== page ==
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The profession of a farmer is a job that is varied.
Indeed it can either work the land, care for a farm, but also accounting management and administration of the farm is part of the farmer's daily duties. It's all these different spots that attracted me in to this business. In fact I love nature, walking through the fields and seeing how this develops around us. And what I like in agriculture is that it is thanks to them it if that the world lives and thrives. The Farming no longer occupies today only 3.3% of the total labor force (against 5.3% for the entire European Union). In less than a century, the agricultural sector has lost most of its forces, left to work in other sectors of the economy. In 1900, half the French still worked in agriculture. During the 20th century, the number of farmers has had been divided by ten, from over 5 million to 550,000. The acceleration of technical progress in all areas (mechanization, mechanization of labor, crops, livestock …) has made possible this rural exodus. Farmers Could produce more with less manpower. Since the early 2000s, the agricultural workforce continues to decline at a rate of about 10,000 per year. With nearly 30,000 departures of farmers each year, 17,000 installations, renewal of generations is not assured. Not only do these factors lead to reduces reduction of the agricultural population, but is aging also plays a part. Of the 436,000 professional operators (those who make it their main business), 18% are over 55 years and over half are aged 40 to 55 years. They are 30% to be under 40 years. Signs of aging, there are fewer young farmers. By operators under 35 years is decreasing; 18% in 2000, it dropped to 13%. Being a farmer, of course, is to cultivate the land to produce cereals, vegetables, fruit and all kinds of plants for food, or raising animals to produce meat or milk. Historically, this trade would be one of the first that appeared on earth, after hunting and gathering. The tractor engine is the basis of a farm. The power of a modern tractor ranges between 70 and 380 hp, the average power of new tractors sold in France at around 125 hp. The average weight of a tractor is 45 kg / hp. He It worked nearly 800 hours per year on average. On a classic farm classic, it is common to find at least four tractors: a machine called a "head" whose power reaches 140 hp and livestock may exceed 200 hp in field crops. This tractor is for heavy work (plowing, unpacking …). He It is assisted by a lighter tractor lighter 100 to 130 hp whose function is to perform jobs requiring less power as treatments, fertilization and transportation. Finally, one or two tractors older than ten years and a power of 80 to 100 hp in the park. They are assigned to routine work in farmyards, to feed the herd or the maintenance of the irrigation network. The grain fields are ubiquitous in the French countryside. In 2009, grain covered 9.2 million hectares, with production of 70 million tonnes. The bulk of production is concentrated on four species: wheat, grain maize, barley and durum wheat. But ten cereal varieties are grown in France. First policy developed by the European Economic Community (EEC), the Common Agricultural Policy (CAP) was a powerful instrument of European unification. It remains the major common policy and absorbs in 2008, 43% of the budget.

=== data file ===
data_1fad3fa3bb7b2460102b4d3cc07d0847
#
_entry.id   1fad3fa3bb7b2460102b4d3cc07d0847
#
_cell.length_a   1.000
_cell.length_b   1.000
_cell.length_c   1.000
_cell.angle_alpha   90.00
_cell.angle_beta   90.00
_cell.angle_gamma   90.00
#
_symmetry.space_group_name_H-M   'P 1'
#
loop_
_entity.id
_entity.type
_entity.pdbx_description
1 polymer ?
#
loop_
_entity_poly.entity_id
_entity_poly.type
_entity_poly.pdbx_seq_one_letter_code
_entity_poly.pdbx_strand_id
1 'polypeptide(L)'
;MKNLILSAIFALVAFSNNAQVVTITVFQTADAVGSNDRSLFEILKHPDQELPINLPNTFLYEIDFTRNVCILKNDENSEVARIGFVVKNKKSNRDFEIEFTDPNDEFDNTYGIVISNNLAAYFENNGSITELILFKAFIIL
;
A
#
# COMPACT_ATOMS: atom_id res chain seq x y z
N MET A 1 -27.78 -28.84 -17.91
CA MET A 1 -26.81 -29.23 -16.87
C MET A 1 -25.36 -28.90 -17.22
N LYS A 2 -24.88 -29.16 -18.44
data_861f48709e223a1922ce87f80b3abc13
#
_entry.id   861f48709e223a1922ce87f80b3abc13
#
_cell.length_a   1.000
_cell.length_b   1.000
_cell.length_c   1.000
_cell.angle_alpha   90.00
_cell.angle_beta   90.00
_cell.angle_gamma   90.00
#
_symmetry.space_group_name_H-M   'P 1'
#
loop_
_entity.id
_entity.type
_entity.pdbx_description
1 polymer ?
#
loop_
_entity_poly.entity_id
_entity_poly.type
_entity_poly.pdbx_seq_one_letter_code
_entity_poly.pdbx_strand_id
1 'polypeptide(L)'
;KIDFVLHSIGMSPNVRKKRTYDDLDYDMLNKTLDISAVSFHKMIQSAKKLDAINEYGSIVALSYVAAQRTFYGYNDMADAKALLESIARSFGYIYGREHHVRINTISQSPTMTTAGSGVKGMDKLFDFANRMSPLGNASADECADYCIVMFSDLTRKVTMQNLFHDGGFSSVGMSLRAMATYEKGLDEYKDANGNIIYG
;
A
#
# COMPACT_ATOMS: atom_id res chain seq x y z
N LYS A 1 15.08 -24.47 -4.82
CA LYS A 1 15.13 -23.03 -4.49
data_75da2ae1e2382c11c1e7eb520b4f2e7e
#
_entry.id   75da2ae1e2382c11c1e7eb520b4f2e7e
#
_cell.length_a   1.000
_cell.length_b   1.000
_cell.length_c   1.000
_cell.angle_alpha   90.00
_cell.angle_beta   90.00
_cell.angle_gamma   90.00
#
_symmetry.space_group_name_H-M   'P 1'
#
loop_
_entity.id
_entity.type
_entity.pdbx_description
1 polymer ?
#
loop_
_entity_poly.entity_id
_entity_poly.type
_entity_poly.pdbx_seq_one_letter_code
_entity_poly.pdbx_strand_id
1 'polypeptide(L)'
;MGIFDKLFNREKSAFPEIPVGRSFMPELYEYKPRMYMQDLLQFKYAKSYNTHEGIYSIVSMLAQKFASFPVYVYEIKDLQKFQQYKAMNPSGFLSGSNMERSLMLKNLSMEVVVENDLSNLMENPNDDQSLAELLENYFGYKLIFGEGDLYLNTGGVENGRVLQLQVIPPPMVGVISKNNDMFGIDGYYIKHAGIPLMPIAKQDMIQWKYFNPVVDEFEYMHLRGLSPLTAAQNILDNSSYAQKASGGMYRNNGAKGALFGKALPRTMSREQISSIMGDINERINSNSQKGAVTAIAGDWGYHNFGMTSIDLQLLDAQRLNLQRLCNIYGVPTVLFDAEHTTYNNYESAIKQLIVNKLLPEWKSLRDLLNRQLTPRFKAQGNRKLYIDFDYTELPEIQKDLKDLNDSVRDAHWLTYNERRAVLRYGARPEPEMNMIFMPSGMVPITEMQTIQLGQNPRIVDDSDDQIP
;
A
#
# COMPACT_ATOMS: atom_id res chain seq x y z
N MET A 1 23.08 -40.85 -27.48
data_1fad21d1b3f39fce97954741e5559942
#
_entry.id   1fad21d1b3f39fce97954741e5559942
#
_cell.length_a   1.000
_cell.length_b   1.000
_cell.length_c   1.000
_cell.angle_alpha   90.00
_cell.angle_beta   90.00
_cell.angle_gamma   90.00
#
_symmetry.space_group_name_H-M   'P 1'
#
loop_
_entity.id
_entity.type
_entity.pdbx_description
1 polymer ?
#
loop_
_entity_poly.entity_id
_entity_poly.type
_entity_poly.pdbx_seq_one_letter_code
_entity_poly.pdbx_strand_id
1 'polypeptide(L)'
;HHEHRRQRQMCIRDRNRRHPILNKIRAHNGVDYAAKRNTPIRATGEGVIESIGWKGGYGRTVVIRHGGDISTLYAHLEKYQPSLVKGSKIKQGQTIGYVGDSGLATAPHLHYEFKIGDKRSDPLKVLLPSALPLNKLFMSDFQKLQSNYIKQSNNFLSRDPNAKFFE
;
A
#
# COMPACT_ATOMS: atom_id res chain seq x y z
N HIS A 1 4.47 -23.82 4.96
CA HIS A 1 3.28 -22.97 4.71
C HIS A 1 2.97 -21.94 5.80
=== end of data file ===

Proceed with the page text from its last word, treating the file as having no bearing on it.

Contained in the 1957 Treaty of Rome (March 25, 1957), the CAP has been set up in 1962 and reflects, at that time, the need to increase food production in a Europe devastated by years of war. Very quickly, the CAP achieved the objectives assigned to it: to increase agricultural productivity, stabilize markets and ensure food security at reasonable prices for consumers.
However, the imbalances are rapidly emerged and have become more pronounced over time. The Pac was faced with multiple problems: surplus, higher spending markets, persistent disparities between European agriculture … Critics have also come from outside: market liberalization through the GATT negotiations (General Agreement on Tariffs and Trade), globalization of trade, deregulation …
The first reforms
From the mid-1980s, the common price policy is guaranteed seat in the reforms:
- 1984: milk quotas and the adoption of the principle of budgetary discipline that limits growth of agricultural expenditure.